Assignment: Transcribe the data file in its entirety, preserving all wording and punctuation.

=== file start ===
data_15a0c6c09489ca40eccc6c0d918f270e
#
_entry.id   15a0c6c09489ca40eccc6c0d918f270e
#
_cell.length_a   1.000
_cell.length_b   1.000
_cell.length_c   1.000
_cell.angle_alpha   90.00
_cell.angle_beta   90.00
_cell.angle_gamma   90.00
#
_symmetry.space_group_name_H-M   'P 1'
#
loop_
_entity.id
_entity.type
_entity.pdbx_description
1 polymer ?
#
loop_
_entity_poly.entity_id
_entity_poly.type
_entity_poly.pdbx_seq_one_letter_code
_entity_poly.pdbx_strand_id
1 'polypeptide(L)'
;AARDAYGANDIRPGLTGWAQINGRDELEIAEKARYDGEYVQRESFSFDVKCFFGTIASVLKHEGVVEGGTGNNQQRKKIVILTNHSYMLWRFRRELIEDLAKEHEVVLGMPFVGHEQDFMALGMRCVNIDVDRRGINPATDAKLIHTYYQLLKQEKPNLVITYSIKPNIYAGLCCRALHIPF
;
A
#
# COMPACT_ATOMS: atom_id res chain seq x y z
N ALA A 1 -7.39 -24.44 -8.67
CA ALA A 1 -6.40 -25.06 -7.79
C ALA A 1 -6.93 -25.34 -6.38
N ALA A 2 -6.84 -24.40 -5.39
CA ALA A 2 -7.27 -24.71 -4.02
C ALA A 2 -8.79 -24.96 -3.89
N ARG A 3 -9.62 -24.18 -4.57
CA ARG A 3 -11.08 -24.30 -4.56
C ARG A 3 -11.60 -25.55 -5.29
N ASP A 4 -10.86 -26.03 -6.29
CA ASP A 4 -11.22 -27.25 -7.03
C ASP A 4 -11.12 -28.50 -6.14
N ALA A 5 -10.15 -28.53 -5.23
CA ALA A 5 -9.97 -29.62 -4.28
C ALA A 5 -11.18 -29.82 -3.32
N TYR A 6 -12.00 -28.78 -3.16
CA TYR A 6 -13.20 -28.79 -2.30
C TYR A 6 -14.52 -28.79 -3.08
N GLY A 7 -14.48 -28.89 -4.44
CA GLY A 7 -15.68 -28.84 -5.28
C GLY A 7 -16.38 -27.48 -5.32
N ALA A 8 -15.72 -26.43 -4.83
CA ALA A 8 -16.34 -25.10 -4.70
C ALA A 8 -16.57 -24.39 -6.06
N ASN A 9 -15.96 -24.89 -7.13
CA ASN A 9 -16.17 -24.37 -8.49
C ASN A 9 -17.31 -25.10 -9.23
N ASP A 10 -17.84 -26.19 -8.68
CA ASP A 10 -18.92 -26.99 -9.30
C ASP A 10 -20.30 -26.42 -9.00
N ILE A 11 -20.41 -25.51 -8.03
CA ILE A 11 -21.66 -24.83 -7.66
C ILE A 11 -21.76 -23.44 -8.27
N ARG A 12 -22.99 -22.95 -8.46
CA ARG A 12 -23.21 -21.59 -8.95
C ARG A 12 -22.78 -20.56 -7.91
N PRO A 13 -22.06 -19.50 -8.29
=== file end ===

data_15a0c6c09489ca40eccc6c0d918f270e
#
_entry.id   15a0c6c09489ca40eccc6c0d918f270e
#
_cell.length_a   1.000
_cell.length_b   1.000
_cell.length_c   1.000
_cell.angle_alpha   90.00
_cell.angle_beta   90.00
_cell.angle_gamma   90.00
#
_symmetry.space_group_name_H-M   'P 1'
#
loop_
_entity.id
_entity.type
_entity.pdbx_description
1 polymer ?
#
loop_
_entity_poly.entity_id
_entity_poly.type
_entity_poly.pdbx_seq_one_letter_code
_entity_poly.pdbx_strand_id
1 'polypeptide(L)'
;AARDAYGANDIRPGLTGWAQINGRDELEIAEKARYDGEYVQRESFSFDVKCFFGTIASVLKHEGVVEGGTGNNQQRKKIVILTNHSYMLWRFRRELIEDLAKEHEVVLGMPFVGHEQDFMALGMRCVNIDVDRRGINPATDAKLIHTYYQLLKQEKPNLVITYSIKPNIYAGLCCRALHIPF
;
A
#
# COMPACT_ATOMS: atom_id res chain seq x y z
N ALA A 1 -7.39 -24.44 -8.67
CA ALA A 1 -6.40 -25.06 -7.79
C ALA A 1 -6.93 -25.34 -6.38
N ALA A 2 -6.84 -24.40 -5.39
CA ALA A 2 -7.27 -24.71 -4.02
C ALA A 2 -8.79 -24.96 -3.89
N ARG A 3 -9.62 -24.18 -4.57
CA ARG A 3 -11.08 -24.30 -4.56
C ARG A 3 -11.60 -25.55 -5.29
N ASP A 4 -10.86 -26.03 -6.29
CA ASP A 4 -11.22 -27.25 -7.03
C ASP A 4 -11.12 -28.50 -6.14
N ALA A 5 -10.15 -28.53 -5.23
CA ALA A 5 -9.97 -29.62 -4.28
C ALA A 5 -11.18 -29.82 -3.32
N TYR A 6 -12.00 -28.78 -3.16
CA TYR A 6 -13.20 -28.79 -2.30
C TYR A 6 -14.52 -28.79 -3.08
N GLY A 7 -14.48 -28.89 -4.44
CA GLY A 7 -15.68 -28.84 -5.28
C GLY A 7 -16.38 -27.48 -5.32
N ALA A 8 -15.72 -26.43 -4.83
CA ALA A 8 -16.34 -25.10 -4.70
C ALA A 8 -16.57 -24.39 -6.06
N ASN A 9 -15.96 -24.89 -7.13
CA ASN A 9 -16.17 -24.37 -8.49
C ASN A 9 -17.31 -25.10 -9.23
N ASP A 10 -17.84 -26.19 -8.68
CA ASP A 10 -18.92 -26.99 -9.30
C ASP A 10 -20.30 -26.42 -9.00
N ILE A 11 -20.41 -25.51 -8.03
CA ILE A 11 -21.66 -24.83 -7.66
C ILE A 11 -21.76 -23.44 -8.27
N ARG A 12 -22.99 -22.95 -8.46
CA ARG A 12 -23.21 -21.59 -8.95
C ARG A 12 -22.78 -20.56 -7.91
N PRO A 13 -22.06 -19.50 -8.29